But prosecutors say they had never rowed competitively.

Singer also allegedly falsified the young woman's grades, forcing one of his employees to retake online courses for her, including an art history course in which she had received an F.

Singer pleaded guilty to four crimes in March and worked with federal prosecutors in Massachusetts who discovered his scam.

He helped more of the children of his clients in USC than at any other school, and of the 34 parents who were indicted by the American lawyer in Massachusetts for fraud and money laundering, have 19 children who have been to USC or are still enrolled .

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Prosecutors say that a USC administrator was also involved in sending Amber Zangrillo to the school, which she was hired in last June after being rejected a year earlier.

Donna Heinel has been accused of conspiring and dismissed from her position as a third official in the USC athletics department.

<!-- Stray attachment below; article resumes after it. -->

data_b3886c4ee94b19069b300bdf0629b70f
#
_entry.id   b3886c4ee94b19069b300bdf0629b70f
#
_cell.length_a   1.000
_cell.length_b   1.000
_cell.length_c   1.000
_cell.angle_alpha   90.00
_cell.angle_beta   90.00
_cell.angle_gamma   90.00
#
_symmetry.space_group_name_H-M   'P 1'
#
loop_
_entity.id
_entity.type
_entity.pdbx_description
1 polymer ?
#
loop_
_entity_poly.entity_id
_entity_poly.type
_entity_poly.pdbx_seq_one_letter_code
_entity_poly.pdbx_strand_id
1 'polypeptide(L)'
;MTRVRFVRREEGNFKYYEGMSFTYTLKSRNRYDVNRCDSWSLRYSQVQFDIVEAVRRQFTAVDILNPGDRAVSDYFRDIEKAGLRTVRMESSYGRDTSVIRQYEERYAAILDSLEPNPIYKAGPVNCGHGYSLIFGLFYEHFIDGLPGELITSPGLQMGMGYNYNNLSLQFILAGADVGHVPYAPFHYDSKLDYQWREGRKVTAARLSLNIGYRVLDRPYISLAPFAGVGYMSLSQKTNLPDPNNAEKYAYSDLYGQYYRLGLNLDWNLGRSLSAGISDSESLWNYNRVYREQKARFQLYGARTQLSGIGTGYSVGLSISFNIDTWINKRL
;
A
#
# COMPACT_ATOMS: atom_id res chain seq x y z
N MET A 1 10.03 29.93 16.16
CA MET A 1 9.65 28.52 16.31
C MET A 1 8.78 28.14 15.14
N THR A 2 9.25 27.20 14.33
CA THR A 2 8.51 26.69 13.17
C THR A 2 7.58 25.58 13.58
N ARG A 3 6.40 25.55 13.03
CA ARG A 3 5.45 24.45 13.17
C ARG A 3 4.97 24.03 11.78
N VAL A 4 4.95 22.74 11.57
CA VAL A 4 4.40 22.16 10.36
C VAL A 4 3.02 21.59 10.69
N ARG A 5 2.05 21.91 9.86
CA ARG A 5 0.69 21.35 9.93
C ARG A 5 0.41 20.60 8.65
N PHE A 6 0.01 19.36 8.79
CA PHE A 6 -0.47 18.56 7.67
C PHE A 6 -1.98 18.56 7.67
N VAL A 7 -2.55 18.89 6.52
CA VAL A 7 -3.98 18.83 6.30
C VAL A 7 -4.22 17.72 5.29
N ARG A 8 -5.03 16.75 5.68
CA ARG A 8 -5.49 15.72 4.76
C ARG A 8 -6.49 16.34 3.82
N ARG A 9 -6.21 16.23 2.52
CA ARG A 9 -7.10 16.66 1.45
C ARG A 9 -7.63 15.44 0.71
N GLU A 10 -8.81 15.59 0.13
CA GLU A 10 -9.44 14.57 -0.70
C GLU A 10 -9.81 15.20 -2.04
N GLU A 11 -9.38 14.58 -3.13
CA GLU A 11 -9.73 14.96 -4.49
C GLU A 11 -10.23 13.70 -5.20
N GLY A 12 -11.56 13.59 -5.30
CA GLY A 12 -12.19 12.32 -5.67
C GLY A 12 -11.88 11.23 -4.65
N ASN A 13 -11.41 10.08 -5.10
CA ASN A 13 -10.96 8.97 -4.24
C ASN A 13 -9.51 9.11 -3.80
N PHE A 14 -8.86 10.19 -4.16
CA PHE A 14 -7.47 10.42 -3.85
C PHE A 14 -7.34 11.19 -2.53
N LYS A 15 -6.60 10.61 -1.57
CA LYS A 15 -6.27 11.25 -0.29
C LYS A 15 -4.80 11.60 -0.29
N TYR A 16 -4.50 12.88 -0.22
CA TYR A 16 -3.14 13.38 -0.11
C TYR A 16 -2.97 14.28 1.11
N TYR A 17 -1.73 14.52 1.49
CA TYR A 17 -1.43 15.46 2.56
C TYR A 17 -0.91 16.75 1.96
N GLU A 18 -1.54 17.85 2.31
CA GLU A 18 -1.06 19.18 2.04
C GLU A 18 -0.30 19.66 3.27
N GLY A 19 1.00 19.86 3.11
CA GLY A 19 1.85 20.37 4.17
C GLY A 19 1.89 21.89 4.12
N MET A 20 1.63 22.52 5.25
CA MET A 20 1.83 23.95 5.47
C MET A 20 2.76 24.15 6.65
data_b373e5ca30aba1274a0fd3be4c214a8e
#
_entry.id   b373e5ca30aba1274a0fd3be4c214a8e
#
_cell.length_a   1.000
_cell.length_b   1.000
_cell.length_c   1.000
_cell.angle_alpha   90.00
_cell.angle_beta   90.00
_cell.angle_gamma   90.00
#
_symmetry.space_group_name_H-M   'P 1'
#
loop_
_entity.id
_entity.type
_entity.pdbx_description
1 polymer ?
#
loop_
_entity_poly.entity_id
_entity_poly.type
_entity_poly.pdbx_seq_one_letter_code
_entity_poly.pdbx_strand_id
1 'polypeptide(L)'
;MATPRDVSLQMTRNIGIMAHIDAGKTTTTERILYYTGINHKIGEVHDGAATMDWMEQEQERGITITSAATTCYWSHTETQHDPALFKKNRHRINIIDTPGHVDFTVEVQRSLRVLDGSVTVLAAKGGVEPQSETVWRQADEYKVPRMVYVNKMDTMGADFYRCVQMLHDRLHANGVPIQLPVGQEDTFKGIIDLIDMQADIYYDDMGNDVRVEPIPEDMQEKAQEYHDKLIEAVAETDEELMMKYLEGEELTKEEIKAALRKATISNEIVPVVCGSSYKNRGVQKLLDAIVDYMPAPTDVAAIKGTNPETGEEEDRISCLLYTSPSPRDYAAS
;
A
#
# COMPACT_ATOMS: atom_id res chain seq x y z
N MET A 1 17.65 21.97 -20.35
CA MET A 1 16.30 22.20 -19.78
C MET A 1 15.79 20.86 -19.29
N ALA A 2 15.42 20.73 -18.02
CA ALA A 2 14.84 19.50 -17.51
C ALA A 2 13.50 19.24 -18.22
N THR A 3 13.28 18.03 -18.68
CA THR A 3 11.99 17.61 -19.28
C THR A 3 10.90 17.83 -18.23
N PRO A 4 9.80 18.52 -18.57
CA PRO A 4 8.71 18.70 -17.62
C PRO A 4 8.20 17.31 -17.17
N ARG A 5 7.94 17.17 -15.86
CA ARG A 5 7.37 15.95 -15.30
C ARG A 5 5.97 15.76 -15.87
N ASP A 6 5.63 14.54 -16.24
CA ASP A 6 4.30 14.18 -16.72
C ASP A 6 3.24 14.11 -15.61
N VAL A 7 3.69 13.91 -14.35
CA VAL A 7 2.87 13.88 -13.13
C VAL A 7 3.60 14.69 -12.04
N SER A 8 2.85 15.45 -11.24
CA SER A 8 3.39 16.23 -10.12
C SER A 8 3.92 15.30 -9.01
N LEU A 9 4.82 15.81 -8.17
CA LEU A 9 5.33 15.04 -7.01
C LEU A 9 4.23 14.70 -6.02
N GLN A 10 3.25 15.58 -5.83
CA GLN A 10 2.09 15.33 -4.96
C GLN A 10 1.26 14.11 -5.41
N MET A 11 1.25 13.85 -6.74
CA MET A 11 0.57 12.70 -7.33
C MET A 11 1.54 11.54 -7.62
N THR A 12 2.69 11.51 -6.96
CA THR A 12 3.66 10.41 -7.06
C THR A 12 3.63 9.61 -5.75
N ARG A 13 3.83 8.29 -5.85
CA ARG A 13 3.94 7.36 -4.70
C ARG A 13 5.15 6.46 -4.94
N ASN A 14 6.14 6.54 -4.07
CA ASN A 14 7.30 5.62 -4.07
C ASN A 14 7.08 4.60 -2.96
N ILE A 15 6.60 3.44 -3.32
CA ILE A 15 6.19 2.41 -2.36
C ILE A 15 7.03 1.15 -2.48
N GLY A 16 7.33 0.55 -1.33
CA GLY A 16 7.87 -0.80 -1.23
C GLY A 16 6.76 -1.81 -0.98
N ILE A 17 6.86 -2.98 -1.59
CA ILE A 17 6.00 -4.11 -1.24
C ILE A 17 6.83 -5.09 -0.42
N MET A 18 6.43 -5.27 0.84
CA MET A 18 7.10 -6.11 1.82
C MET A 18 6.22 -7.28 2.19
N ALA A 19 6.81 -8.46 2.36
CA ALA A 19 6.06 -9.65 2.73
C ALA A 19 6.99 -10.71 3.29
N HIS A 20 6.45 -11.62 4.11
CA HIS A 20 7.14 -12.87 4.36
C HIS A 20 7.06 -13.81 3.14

She pleaded not guilty.

Donna Heinel has been accused of racketeering conspiracy and dismissed from her position as third official in the USC athletics department for alleged involvement in sending Amber Zangrillo to the school

Donna Heinel has been accused of racketeering conspiracy and dismissed from her position as third official in the USC athletics department for alleged involvement in sending Amber Zangrillo to the school

Donna Heinel has been accused of racketeering conspiracy and dismissed from her position as the third rank in the USC athletics department for her alleged involvement in sending Amber Zangrillo to the school

The LA Times reported that Amber Zangrillo has not been charged with a crime and is currently registered with USC.